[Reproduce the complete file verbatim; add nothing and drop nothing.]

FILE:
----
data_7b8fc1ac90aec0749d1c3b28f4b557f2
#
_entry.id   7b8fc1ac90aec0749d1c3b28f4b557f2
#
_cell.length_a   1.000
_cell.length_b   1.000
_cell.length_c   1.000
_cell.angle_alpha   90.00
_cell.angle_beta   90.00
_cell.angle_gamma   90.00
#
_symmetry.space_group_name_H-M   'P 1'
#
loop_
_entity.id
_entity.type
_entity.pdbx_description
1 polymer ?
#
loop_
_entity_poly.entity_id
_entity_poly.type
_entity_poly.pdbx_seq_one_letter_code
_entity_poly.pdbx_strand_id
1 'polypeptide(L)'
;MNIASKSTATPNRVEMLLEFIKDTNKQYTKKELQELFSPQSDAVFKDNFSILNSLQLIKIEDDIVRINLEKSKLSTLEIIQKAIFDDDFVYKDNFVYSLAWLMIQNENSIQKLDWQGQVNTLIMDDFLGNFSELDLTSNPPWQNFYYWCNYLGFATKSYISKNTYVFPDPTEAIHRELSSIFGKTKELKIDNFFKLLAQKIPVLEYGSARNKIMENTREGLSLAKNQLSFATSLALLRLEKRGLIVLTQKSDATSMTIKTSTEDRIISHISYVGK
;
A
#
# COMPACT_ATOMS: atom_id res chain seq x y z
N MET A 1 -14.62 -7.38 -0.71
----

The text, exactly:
data_7b8fc1ac90aec0749d1c3b28f4b557f2
#
_entry.id   7b8fc1ac90aec0749d1c3b28f4b557f2
#
_cell.length_a   1.000
_cell.length_b   1.000
_cell.length_c   1.000
_cell.angle_alpha   90.00
_cell.angle_beta   90.00
_cell.angle_gamma   90.00
#
_symmetry.space_group_name_H-M   'P 1'
#
loop_
_entity.id
_entity.type
_entity.pdbx_description
1 polymer ?
#
loop_
_entity_poly.entity_id
_entity_poly.type
_entity_poly.pdbx_seq_one_letter_code
_entity_poly.pdbx_strand_id
1 'polypeptide(L)'
;MNIASKSTATPNRVEMLLEFIKDTNKQYTKKELQELFSPQSDAVFKDNFSILNSLQLIKIEDDIVRINLEKSKLSTLEIIQKAIFDDDFVYKDNFVYSLAWLMIQNENSIQKLDWQGQVNTLIMDDFLGNFSELDLTSNPPWQNFYYWCNYLGFATKSYISKNTYVFPDPTEAIHRELSSIFGKTKELKIDNFFKLLAQKIPVLEYGSARNKIMENTREGLSLAKNQLSFATSLALLRLEKRGLIVLTQKSDATSMTIKTSTEDRIISHISYVGK
;
A
#
# COMPACT_ATOMS: atom_id res chain seq x y z
N MET A 1 -14.62 -7.38 -0.71